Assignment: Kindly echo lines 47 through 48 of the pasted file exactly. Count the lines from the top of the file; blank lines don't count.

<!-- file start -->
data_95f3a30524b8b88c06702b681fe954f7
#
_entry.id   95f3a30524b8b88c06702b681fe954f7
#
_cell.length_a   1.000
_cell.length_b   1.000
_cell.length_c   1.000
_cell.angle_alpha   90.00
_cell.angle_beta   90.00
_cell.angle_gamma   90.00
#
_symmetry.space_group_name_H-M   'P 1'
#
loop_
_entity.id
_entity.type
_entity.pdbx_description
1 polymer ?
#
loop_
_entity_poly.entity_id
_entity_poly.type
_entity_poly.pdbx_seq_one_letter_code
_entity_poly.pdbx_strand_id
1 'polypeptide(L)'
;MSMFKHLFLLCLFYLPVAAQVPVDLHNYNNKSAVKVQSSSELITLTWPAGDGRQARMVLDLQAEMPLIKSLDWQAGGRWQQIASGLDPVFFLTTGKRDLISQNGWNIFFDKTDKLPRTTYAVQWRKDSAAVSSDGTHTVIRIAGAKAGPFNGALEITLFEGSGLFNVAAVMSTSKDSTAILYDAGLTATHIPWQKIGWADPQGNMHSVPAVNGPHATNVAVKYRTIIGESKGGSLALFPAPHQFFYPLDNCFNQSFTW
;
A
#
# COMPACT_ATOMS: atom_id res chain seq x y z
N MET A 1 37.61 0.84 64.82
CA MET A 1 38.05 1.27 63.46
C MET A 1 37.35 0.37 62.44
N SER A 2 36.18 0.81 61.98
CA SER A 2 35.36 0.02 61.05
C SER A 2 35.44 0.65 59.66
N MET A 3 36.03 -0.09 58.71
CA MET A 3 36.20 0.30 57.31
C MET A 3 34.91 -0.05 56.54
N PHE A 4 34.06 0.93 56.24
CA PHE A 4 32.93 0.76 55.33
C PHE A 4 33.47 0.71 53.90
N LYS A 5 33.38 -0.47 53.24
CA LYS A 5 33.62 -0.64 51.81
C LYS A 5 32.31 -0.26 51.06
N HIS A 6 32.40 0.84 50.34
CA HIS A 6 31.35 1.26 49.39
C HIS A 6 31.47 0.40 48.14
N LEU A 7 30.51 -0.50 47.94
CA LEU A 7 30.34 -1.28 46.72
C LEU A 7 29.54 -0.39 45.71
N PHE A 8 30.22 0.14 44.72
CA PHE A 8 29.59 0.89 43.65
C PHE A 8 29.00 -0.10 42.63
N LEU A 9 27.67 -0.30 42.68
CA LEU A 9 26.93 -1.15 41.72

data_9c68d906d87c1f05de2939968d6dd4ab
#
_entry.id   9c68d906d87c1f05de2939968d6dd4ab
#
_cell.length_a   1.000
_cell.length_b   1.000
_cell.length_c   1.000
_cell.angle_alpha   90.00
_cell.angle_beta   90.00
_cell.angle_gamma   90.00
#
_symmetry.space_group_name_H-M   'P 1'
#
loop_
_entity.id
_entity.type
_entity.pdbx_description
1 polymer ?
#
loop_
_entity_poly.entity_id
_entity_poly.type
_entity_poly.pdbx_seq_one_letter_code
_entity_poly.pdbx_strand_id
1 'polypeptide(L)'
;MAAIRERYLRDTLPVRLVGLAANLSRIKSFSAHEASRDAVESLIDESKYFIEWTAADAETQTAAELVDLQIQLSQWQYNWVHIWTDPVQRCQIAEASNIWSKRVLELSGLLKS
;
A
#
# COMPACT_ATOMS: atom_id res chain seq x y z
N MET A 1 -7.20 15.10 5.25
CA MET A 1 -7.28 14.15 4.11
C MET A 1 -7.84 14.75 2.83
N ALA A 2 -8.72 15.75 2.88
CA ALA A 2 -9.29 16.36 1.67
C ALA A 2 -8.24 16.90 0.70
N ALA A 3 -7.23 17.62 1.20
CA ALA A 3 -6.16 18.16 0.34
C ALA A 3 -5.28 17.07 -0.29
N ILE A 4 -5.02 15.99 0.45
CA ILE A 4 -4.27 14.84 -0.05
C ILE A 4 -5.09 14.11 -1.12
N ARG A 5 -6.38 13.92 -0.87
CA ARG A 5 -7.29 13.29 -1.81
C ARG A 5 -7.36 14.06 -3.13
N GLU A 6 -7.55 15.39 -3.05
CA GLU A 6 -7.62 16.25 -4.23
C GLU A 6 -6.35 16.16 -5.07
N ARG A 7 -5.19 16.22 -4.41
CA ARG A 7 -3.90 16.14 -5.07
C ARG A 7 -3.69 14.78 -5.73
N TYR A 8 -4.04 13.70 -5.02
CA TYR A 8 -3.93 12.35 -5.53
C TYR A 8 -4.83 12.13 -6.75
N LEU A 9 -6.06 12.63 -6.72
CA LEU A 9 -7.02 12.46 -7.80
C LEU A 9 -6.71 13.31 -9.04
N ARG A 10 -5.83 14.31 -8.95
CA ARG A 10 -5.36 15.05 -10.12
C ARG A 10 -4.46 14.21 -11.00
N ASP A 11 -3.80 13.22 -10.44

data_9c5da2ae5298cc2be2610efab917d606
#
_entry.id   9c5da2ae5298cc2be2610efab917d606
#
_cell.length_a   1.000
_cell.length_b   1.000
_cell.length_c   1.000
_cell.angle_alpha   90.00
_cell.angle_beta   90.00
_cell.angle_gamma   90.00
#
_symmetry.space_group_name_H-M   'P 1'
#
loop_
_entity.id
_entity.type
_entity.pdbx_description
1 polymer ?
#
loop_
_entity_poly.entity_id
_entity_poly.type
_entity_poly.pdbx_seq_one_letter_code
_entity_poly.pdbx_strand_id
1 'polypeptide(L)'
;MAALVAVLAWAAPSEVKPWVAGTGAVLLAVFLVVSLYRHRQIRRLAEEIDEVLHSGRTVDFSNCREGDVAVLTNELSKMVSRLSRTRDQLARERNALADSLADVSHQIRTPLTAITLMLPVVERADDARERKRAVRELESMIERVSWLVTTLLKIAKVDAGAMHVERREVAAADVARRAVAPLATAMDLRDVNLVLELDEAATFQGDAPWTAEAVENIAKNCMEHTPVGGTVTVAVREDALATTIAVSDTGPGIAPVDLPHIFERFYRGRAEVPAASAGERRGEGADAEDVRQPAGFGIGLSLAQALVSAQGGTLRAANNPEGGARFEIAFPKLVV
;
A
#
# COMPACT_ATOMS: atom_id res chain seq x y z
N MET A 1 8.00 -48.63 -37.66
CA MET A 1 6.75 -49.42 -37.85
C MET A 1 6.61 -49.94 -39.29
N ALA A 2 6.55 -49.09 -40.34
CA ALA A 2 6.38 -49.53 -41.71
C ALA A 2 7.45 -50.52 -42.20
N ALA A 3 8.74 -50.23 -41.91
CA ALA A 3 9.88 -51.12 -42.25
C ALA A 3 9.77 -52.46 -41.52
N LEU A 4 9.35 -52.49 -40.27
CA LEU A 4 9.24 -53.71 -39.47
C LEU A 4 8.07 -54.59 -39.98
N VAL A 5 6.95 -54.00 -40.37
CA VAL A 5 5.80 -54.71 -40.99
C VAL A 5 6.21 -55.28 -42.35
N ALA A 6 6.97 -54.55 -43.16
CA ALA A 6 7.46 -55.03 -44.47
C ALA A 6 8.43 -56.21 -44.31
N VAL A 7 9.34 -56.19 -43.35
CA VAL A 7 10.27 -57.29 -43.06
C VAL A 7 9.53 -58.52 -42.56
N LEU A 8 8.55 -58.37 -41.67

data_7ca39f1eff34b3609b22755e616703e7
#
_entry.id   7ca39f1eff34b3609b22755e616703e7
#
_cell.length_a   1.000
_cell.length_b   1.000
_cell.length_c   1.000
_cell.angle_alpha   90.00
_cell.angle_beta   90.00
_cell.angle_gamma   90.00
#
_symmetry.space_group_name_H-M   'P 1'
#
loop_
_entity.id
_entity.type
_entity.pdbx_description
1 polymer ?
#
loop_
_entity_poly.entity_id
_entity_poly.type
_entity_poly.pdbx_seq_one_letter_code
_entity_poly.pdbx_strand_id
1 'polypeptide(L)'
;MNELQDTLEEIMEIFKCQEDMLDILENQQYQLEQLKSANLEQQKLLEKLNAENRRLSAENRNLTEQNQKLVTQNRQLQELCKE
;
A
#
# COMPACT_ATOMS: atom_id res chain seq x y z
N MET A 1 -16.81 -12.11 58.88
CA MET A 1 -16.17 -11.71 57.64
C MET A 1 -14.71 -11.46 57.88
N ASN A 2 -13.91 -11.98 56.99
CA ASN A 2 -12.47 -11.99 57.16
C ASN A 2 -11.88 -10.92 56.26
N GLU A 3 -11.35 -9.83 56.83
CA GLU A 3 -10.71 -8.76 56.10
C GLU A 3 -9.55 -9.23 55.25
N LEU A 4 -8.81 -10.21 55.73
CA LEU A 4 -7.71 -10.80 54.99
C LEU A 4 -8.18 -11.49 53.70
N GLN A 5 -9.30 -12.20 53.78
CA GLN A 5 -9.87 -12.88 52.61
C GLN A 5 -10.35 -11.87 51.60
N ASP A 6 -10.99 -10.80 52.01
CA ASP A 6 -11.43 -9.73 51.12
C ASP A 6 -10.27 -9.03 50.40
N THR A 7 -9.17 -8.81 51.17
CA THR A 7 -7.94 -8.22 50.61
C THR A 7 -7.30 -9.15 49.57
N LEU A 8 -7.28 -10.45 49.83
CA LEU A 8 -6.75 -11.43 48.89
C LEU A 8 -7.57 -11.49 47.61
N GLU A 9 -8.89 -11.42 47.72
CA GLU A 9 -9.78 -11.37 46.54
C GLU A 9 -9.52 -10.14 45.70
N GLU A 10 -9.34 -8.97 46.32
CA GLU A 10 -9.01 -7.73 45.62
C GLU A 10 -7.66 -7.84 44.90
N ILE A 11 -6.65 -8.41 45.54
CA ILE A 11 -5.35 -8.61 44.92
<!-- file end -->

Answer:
CA HIS A 6 31.35 1.26 49.39
C HIS A 6 31.47 0.40 48.14